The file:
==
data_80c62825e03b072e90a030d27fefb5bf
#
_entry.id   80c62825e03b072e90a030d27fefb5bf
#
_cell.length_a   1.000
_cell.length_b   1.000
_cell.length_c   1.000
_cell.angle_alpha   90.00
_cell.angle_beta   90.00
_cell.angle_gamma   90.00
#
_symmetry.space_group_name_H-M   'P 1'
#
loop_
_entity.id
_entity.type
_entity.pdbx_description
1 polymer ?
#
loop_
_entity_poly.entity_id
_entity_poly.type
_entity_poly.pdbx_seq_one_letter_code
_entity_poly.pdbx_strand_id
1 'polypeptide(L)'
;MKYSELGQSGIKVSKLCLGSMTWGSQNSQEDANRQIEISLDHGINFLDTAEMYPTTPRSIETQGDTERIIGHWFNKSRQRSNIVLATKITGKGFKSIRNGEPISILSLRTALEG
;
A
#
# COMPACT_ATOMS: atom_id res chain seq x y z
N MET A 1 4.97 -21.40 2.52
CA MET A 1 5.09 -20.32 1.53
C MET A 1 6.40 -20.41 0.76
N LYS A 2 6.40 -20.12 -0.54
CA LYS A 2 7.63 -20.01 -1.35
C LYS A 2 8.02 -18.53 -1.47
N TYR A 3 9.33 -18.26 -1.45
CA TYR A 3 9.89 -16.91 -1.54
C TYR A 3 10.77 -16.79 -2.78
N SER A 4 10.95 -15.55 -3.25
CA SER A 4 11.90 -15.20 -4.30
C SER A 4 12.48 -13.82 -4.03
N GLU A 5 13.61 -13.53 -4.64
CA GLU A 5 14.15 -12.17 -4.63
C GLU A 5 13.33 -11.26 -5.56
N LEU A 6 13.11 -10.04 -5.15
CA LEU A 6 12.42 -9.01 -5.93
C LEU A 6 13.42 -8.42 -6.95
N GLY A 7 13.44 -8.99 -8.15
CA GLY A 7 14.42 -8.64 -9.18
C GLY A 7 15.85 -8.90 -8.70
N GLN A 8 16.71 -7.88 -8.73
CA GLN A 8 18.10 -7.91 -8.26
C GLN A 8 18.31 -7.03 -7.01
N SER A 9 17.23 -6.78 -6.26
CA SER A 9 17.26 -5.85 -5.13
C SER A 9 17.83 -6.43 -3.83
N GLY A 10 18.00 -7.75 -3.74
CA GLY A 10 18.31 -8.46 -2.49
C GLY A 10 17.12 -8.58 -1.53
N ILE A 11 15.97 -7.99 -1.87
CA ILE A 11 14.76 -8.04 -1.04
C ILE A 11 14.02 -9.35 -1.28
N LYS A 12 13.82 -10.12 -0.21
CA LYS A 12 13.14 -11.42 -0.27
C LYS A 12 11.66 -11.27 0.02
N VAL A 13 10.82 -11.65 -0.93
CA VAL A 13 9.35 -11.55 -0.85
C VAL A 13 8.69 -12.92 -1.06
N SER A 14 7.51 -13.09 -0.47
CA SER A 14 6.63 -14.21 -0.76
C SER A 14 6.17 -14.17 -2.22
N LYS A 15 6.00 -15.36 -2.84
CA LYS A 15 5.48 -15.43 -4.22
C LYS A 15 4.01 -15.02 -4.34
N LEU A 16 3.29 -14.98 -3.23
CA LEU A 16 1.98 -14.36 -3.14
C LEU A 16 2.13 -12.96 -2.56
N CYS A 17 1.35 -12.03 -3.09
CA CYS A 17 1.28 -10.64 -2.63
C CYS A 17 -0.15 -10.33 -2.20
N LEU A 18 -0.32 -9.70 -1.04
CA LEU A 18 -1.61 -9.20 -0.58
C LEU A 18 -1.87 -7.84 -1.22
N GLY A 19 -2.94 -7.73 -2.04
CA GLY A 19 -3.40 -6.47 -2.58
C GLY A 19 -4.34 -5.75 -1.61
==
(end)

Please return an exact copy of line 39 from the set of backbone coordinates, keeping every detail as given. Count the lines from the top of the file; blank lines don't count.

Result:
C TYR A 3 10.77 -16.79 -2.78